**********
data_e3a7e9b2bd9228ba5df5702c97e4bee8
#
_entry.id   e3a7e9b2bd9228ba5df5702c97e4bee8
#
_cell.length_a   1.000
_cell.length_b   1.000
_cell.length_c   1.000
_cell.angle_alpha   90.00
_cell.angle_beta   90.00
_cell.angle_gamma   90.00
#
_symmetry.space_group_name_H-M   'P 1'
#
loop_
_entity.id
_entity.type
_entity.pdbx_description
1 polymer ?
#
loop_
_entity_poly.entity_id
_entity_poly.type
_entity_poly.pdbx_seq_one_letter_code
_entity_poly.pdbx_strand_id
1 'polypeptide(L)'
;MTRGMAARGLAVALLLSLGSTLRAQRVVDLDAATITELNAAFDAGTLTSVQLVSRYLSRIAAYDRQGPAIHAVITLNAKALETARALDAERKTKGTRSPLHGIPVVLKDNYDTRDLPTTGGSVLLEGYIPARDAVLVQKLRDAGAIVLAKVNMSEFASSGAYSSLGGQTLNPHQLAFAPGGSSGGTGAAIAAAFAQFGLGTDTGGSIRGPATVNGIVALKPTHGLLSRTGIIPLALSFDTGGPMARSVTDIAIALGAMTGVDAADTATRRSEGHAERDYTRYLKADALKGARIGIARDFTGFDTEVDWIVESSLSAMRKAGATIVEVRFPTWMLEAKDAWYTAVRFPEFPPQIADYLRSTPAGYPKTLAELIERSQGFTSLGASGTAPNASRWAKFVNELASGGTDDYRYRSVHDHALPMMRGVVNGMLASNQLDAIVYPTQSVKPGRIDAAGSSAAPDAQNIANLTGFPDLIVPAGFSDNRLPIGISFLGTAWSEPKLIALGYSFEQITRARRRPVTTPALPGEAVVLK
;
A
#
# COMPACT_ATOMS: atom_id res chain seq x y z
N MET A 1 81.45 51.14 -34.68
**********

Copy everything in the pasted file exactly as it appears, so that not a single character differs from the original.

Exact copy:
data_e3a7e9b2bd9228ba5df5702c97e4bee8
#
_entry.id   e3a7e9b2bd9228ba5df5702c97e4bee8
#
_cell.length_a   1.000
_cell.length_b   1.000
_cell.length_c   1.000
_cell.angle_alpha   90.00
_cell.angle_beta   90.00
_cell.angle_gamma   90.00
#
_symmetry.space_group_name_H-M   'P 1'
#
loop_
_entity.id
_entity.type
_entity.pdbx_description
1 polymer ?
#
loop_
_entity_poly.entity_id
_entity_poly.type
_entity_poly.pdbx_seq_one_letter_code
_entity_poly.pdbx_strand_id
1 'polypeptide(L)'
;MTRGMAARGLAVALLLSLGSTLRAQRVVDLDAATITELNAAFDAGTLTSVQLVSRYLSRIAAYDRQGPAIHAVITLNAKALETARALDAERKTKGTRSPLHGIPVVLKDNYDTRDLPTTGGSVLLEGYIPARDAVLVQKLRDAGAIVLAKVNMSEFASSGAYSSLGGQTLNPHQLAFAPGGSSGGTGAAIAAAFAQFGLGTDTGGSIRGPATVNGIVALKPTHGLLSRTGIIPLALSFDTGGPMARSVTDIAIALGAMTGVDAADTATRRSEGHAERDYTRYLKADALKGARIGIARDFTGFDTEVDWIVESSLSAMRKAGATIVEVRFPTWMLEAKDAWYTAVRFPEFPPQIADYLRSTPAGYPKTLAELIERSQGFTSLGASGTAPNASRWAKFVNELASGGTDDYRYRSVHDHALPMMRGVVNGMLASNQLDAIVYPTQSVKPGRIDAAGSSAAPDAQNIANLTGFPDLIVPAGFSDNRLPIGISFLGTAWSEPKLIALGYSFEQITRARRRPVTTPALPGEAVVLK
;
A
#
# COMPACT_ATOMS: atom_id res chain seq x y z
N MET A 1 81.45 51.14 -34.68